Aztec, a large, ornate, and stylized geometric typeface that was designed in the 16th century, was a popular design choice for Latin American writing, especially in Spanish and Portuguese.
The glyphs used are called “kraken” in Spanish, which are written as “k” and “r” in the Latin alphabet.
Aztec’s distinctive shapes and colors are also common in the design of other Latin American fonts, including those of El Salvador and Guatemala.
The typesetting was based on the Maya hieroglyphs, which were found in the ancient Maya cities of Tikal and Tikal, in Guatemala and in Peru.
The typeface is called “tuktu” in both Spanish and English.
The Maya hierocles are written in two halves: the lower half is called the “hieroglyph” or hieroglypical base, and the upper half is a script that is the hieroglypha.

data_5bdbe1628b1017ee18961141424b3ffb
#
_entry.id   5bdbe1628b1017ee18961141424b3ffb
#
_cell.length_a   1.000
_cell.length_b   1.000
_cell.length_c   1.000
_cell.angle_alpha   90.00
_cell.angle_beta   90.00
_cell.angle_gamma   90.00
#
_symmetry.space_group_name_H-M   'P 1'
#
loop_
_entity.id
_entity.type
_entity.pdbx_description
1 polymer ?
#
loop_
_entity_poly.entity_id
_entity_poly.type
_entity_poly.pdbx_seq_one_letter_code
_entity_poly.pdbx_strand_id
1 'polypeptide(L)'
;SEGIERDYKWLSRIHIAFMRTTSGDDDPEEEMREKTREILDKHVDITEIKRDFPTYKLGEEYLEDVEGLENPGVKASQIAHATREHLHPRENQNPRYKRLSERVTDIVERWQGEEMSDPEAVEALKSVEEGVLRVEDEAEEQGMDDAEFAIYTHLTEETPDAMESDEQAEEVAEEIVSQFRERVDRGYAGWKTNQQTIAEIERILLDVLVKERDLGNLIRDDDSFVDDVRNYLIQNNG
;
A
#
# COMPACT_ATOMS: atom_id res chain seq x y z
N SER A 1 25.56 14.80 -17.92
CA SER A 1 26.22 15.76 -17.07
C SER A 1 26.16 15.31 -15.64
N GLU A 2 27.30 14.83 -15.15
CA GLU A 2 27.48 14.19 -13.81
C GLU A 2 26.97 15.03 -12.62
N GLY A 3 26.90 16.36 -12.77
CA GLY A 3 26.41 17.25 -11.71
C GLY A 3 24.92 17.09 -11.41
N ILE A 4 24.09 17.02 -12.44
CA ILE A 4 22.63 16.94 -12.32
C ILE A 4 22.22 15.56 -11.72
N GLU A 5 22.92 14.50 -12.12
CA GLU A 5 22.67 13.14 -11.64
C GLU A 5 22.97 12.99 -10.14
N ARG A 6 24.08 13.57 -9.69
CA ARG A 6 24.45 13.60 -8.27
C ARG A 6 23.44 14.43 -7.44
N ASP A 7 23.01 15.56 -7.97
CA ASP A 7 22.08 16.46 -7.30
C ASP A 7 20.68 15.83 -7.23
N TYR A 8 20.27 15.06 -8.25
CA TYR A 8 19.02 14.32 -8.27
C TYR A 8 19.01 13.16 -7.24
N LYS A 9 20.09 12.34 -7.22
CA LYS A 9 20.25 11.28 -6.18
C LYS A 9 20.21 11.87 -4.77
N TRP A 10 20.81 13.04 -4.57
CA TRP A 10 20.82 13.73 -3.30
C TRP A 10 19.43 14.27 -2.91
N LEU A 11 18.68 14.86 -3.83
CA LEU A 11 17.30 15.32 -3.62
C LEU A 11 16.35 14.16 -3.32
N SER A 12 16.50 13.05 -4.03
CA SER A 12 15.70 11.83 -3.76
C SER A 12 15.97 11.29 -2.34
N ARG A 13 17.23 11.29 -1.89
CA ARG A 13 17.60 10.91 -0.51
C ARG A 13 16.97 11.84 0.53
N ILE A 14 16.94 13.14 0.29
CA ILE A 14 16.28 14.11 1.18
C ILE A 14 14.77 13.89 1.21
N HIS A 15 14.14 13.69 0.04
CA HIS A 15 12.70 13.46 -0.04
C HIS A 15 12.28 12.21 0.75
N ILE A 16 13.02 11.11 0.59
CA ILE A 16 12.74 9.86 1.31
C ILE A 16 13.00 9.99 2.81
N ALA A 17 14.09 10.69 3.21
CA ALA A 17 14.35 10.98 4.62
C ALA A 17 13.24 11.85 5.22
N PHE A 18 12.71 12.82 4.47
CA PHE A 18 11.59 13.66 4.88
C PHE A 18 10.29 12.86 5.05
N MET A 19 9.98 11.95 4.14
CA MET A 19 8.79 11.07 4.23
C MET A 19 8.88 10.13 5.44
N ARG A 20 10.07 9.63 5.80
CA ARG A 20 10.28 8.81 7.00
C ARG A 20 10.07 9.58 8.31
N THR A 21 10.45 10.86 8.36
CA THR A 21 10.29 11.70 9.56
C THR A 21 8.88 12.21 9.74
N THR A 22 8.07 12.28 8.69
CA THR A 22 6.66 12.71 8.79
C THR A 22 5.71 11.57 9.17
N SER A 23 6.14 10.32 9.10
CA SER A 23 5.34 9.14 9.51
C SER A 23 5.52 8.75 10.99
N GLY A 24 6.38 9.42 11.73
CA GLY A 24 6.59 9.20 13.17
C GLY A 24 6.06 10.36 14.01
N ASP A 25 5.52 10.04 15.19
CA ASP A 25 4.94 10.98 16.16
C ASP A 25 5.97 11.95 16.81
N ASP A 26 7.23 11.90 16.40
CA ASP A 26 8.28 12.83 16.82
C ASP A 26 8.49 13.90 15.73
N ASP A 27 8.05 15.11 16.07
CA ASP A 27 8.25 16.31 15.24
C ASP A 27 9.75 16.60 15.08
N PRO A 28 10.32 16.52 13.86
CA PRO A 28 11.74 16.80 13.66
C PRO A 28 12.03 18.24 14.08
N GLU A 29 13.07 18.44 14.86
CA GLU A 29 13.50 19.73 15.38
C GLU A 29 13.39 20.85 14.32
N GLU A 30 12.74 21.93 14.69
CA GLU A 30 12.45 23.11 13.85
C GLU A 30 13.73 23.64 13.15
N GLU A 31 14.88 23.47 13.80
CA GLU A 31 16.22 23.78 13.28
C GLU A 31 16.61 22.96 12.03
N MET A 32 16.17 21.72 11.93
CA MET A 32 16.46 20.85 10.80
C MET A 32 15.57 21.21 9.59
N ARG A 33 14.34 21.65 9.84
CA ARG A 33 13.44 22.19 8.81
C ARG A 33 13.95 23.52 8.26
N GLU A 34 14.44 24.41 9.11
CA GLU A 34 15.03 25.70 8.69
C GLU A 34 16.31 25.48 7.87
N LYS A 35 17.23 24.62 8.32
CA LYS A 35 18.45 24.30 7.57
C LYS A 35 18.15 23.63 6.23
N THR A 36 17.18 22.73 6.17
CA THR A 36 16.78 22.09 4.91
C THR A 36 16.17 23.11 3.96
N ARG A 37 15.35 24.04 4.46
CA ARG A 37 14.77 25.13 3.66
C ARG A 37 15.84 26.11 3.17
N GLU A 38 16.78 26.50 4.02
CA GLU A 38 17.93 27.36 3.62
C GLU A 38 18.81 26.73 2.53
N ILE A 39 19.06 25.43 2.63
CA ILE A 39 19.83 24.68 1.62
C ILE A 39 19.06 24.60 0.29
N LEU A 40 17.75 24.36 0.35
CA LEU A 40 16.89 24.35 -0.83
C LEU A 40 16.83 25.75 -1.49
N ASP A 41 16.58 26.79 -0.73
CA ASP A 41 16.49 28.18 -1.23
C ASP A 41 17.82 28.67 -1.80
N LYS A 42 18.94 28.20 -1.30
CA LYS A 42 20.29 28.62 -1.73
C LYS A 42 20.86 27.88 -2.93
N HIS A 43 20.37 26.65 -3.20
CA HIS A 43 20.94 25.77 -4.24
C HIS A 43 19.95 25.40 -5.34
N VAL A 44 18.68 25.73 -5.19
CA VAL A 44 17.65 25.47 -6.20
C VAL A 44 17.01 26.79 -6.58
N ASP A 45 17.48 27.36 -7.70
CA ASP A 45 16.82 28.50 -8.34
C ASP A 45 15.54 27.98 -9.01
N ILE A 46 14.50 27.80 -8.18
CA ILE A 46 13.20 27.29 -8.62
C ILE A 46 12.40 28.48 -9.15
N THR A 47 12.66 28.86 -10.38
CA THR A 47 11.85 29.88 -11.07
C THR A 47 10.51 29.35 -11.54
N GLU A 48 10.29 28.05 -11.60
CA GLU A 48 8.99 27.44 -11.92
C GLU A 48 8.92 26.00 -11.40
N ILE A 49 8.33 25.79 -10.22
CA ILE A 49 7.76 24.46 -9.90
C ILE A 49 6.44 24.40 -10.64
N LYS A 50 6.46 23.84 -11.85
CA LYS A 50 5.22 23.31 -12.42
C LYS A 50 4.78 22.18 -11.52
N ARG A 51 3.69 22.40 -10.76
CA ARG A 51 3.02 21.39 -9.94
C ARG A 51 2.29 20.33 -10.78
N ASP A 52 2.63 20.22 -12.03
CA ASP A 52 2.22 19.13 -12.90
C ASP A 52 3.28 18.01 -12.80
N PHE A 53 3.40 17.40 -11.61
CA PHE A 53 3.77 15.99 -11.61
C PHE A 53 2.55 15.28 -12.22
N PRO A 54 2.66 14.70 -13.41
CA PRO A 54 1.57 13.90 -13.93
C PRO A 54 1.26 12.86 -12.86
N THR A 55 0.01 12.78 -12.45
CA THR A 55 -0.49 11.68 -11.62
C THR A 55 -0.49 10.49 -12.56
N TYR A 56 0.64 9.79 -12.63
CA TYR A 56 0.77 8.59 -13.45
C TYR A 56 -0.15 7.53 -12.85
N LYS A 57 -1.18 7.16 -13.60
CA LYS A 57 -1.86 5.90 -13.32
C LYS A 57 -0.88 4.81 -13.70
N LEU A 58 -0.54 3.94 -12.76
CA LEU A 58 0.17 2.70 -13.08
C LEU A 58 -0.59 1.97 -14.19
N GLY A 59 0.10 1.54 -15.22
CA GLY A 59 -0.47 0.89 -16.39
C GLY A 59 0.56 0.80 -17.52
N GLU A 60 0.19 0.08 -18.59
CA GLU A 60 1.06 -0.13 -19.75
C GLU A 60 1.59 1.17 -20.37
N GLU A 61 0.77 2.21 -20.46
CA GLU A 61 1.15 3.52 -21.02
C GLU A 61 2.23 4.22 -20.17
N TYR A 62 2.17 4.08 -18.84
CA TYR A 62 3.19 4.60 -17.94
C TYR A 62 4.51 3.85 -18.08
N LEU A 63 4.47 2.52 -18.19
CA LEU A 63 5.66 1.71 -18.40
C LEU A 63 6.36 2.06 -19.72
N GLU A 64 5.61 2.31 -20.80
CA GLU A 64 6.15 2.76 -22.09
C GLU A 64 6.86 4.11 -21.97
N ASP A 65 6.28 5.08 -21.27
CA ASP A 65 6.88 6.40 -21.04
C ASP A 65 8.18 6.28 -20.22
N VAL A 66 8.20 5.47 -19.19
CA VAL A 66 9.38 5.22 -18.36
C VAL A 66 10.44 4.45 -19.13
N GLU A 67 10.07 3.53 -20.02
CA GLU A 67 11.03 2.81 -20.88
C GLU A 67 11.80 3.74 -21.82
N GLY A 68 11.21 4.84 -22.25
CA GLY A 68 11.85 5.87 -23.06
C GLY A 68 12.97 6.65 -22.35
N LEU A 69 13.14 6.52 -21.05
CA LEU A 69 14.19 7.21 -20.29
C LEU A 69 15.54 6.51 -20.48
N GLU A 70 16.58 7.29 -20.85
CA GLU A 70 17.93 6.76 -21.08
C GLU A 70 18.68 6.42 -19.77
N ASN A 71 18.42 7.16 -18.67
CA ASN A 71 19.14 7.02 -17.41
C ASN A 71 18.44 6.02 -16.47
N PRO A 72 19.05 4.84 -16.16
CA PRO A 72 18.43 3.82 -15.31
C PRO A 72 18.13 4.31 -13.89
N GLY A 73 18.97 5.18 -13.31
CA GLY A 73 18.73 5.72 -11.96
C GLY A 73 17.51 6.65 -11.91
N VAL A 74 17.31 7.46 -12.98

For example, “yam” and the word “tucson” are written the same way.
In this example, the lower part of the hierocle is written as the “k”, while the upper part of it is written in the lower case “y”.
The hieroglypts were used for the writing of documents such as the ancient Uxmal tablet of the Maya calendar, which is thought to be the oldest calendar ever found.
But they were also used for writing in ancient Mesoamerican cultures as well.
One of the most famous examples of a Uxmican calendar, called the Mayan calendar, is written on a piece of paper called the Codex Sancho Panza, which was found in a tomb in Mexico’s capital, Mexico City.